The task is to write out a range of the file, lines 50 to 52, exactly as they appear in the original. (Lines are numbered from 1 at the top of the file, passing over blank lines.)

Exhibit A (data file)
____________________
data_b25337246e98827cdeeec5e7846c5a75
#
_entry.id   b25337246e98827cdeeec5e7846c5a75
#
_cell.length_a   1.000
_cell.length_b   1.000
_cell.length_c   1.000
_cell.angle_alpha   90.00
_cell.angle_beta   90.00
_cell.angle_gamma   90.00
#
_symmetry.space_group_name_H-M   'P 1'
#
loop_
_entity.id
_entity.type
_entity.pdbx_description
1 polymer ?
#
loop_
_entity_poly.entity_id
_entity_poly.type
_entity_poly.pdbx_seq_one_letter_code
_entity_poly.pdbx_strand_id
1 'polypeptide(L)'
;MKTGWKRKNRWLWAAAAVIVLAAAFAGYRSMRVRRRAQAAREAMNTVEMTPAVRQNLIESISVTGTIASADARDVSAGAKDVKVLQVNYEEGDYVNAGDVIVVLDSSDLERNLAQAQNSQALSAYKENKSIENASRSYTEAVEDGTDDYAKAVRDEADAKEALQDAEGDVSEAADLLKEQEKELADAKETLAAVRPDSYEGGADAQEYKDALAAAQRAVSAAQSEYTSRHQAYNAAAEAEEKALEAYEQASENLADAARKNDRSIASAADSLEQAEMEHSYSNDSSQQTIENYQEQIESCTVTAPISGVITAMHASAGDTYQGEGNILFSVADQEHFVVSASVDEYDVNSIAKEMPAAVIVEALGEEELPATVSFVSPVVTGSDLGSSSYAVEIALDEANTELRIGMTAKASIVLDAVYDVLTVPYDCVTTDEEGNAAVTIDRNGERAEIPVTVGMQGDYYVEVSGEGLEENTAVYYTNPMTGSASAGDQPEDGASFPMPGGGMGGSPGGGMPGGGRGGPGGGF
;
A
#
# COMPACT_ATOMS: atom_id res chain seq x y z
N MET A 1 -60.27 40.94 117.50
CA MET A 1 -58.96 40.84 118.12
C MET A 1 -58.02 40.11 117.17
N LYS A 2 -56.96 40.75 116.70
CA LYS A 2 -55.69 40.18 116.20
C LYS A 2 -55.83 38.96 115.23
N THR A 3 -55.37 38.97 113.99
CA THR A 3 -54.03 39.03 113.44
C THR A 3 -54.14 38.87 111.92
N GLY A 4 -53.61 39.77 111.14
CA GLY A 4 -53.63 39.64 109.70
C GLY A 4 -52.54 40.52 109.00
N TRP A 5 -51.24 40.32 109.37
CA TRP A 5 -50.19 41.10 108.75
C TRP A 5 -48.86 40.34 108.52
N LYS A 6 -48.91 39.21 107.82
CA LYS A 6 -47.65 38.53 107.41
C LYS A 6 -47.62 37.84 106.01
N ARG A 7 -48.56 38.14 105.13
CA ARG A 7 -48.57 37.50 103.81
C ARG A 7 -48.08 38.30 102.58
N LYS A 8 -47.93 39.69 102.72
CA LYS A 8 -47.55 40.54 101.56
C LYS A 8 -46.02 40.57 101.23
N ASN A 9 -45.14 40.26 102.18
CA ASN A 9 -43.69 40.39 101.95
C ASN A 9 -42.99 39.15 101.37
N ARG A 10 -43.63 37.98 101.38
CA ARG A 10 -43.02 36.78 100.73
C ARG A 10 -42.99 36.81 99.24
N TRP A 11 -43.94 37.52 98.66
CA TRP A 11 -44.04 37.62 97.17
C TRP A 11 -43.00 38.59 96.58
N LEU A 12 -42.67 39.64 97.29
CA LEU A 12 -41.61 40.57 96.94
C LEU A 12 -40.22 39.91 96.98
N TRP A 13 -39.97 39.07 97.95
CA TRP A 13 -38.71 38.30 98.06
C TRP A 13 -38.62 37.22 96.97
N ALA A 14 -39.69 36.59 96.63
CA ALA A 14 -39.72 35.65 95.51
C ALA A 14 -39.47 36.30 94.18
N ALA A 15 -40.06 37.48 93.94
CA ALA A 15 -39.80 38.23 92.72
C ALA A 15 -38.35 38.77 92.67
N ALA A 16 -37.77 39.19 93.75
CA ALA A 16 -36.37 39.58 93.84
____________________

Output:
CA ARG A 7 -48.57 37.50 103.81
C ARG A 7 -48.08 38.30 102.58
N LYS A 8 -47.93 39.69 102.72